World news wrapup: 18 October 2019

Family sues after man dies following dispensing error; anonymous donors pay off all patient debts at one pharmacy; pharmacist prescribing jump in the UK

Southaven, Mississippi: A man has died after a CVS pharmacist made a dispensing error, reports Local 24 News Memphis.

The family of Jeffrey Dale Simmons is suing both the pharmacist and CVS itself in federal court, seeking US$1 million (AUD$1,474,274).

In July 2017, Mr Simmons was given a script for his usual medication, Carvedilol, which he filled at the CVS Pharmacy located in Southaven.

The script was for 6.25mg, his usual dosage; however pharmacy records allegedly show that the medication dispensed was 25mg.

According to the lawsuit, Mr Simmons took the medicine for about a month, but died in late August.

Two months later, the pharmacy called his prescriber with queries about the script, and a nurse – who by coincidence was a relative of the patient – notified the pharmacy that he had died.

It is alleged that the employee then told the nurse that the wrong strength had been dispensed.

The lawsuit claims that the pharmacist should have noticed the mistake earlier, and that if this had happened, Mr Simmons could have been saved.


Port Moresby, Papua New Guinea: PNG is suffering from a shortage of pharmacy workers among other serious problems, reports the Post Courier – outlining concerns expressed at the Western Pacific Pharmacists Forum this week.

Factors in the shortage are reported as low wages, heavy workloads and a general lack of recognition of the profession.

The inaugural Forum, held in Port Moresby, included a presentation by World Health Organization Western Pacific region technical officer pharmaceuticals Eric Salenga, who identified leading causes of inefficiency including underuse of generics, and use of substandard and counterfeit medicines.

WPPF’s John Jackson said that “reducing health care costs while improving and sustaining safety, efficacy and quality, difficulty in the transition of care, weak referral mechanisms in the health care system are the other challenges faced in the region”.

Meanwhile also in Port Moresby, the 6th biennial pharmaceutical scientific conference heard from the University of Papua New Guinea’s school of medicine and health sciences Associate Professor Jackson Lauwo, who said that from 1998 to 2018 only 308 pharmacists have graduated.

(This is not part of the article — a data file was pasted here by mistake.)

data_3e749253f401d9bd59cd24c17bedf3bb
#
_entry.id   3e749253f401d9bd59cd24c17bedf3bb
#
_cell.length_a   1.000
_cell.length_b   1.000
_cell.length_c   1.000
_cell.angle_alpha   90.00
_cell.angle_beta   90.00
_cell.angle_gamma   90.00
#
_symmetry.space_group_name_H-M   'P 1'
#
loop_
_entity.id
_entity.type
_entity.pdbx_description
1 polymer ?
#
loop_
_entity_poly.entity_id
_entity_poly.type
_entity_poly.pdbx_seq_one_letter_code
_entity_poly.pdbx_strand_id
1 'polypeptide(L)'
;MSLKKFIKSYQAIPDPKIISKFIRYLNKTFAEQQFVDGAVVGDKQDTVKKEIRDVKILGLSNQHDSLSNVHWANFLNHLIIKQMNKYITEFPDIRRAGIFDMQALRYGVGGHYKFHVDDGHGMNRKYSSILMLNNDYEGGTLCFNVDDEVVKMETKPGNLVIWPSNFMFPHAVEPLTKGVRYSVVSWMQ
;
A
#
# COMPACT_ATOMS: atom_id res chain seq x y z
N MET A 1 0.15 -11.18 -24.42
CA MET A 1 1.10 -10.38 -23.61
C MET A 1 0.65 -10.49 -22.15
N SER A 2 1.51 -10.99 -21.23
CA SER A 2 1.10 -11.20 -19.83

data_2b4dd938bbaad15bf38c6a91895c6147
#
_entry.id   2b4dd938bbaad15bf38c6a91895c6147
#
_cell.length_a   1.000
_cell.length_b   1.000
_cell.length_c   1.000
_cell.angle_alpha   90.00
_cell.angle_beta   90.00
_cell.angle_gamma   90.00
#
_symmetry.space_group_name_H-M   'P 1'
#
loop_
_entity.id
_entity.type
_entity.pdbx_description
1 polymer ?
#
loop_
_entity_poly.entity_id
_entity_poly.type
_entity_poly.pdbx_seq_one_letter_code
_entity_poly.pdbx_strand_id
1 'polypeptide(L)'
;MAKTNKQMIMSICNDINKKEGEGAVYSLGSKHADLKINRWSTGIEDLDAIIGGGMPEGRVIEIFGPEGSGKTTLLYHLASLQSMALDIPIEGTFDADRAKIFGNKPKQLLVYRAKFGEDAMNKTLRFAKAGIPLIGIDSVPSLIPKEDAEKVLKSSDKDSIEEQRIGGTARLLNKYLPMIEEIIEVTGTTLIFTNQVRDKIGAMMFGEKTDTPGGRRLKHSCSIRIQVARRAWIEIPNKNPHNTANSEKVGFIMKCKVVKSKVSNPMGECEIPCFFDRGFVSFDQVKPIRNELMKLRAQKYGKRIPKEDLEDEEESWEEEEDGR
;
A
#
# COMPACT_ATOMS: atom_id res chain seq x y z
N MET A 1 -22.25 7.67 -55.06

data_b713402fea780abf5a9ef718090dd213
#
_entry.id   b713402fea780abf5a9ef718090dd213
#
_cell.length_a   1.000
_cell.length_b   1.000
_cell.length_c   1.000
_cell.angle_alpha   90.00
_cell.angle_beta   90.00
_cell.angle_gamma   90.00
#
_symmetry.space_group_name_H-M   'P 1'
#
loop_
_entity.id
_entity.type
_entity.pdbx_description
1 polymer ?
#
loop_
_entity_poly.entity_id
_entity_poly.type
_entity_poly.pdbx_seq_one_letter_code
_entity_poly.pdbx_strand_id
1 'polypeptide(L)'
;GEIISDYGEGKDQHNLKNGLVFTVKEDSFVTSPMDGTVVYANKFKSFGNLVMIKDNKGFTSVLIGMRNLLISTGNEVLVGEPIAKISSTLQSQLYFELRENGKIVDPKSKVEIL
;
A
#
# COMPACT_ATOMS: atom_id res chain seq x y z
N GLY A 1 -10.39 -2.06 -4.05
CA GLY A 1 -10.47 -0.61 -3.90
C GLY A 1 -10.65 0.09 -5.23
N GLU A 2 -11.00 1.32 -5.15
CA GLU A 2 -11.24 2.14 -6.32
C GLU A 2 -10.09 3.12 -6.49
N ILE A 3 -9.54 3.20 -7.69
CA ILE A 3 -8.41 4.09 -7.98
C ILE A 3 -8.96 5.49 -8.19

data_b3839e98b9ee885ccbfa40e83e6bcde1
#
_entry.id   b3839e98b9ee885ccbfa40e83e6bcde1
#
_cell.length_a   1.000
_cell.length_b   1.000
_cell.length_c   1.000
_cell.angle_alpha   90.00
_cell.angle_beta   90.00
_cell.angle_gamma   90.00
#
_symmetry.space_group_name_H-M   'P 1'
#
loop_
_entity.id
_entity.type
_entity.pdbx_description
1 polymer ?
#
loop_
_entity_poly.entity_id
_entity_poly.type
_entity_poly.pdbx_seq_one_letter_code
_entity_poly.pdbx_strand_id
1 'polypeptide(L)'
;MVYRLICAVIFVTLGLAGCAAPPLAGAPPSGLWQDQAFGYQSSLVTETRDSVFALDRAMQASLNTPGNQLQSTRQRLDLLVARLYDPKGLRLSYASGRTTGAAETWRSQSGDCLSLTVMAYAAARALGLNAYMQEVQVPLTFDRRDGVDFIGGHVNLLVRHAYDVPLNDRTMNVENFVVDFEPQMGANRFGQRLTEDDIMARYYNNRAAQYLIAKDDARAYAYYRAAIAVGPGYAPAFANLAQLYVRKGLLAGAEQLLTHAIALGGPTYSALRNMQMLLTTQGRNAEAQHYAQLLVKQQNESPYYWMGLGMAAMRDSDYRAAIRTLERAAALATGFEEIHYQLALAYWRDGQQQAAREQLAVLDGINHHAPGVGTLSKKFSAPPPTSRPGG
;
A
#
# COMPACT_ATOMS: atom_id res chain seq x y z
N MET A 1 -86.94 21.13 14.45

He said the WHO recommends a pharmacist-to-population ratio of one to 2,300 – but PNG’s ratio is one to 18,400.

“the school needs to train more pharmacists subject to resources up to about 50 per year, but we cannot because of funding issues.”


UK: A new report shows that pharmacist prescribing has risen by 55% in just one year, says the Pharmaceutical Journal.

A Care Quality Commission report has called for more use of pharmacists in primary care networks, finding that over 2018/19, pharmacist prescribing jumped – though non-medical prescribing as yet still only accounts for 4% of the 1.1 billion items prescribed that year.

The report stated that greater involvement from both clinical and community pharmacists across primary care networks could lead to better health outcomes for individual patients and the wider local population.

Their contribution to medicines optimisation could “improve both the quality and safety of people’s care,” it said.


Novi Travnik, Bosnia and Herzegovina: An anonymous married couple have paid all debts owed by patients to the PZU Forma Pharmacy in the city of Novi Travnik, reports the Sarajevo Times.

Pharmacy employee Danijel Jukic told Radio Sarajevo that he wished the couple would identify themselves.

“They were a married couple who were visiting their mother in their hometown, Novi Travnik. They walked into our pharmacy yesterday to pay off all our patients’ debts,” he said.

The pharmacy had allowed a number of patients to incur debts because it had a policy of never refusing to dispense a medicine for a patient who could not afford it.

“We are sensitive especially to children and the elderly. We found a solution and helped the patients, but that is why we owed a larger amount of money. Maybe people recognized it in some way,” Mr Jukic said.

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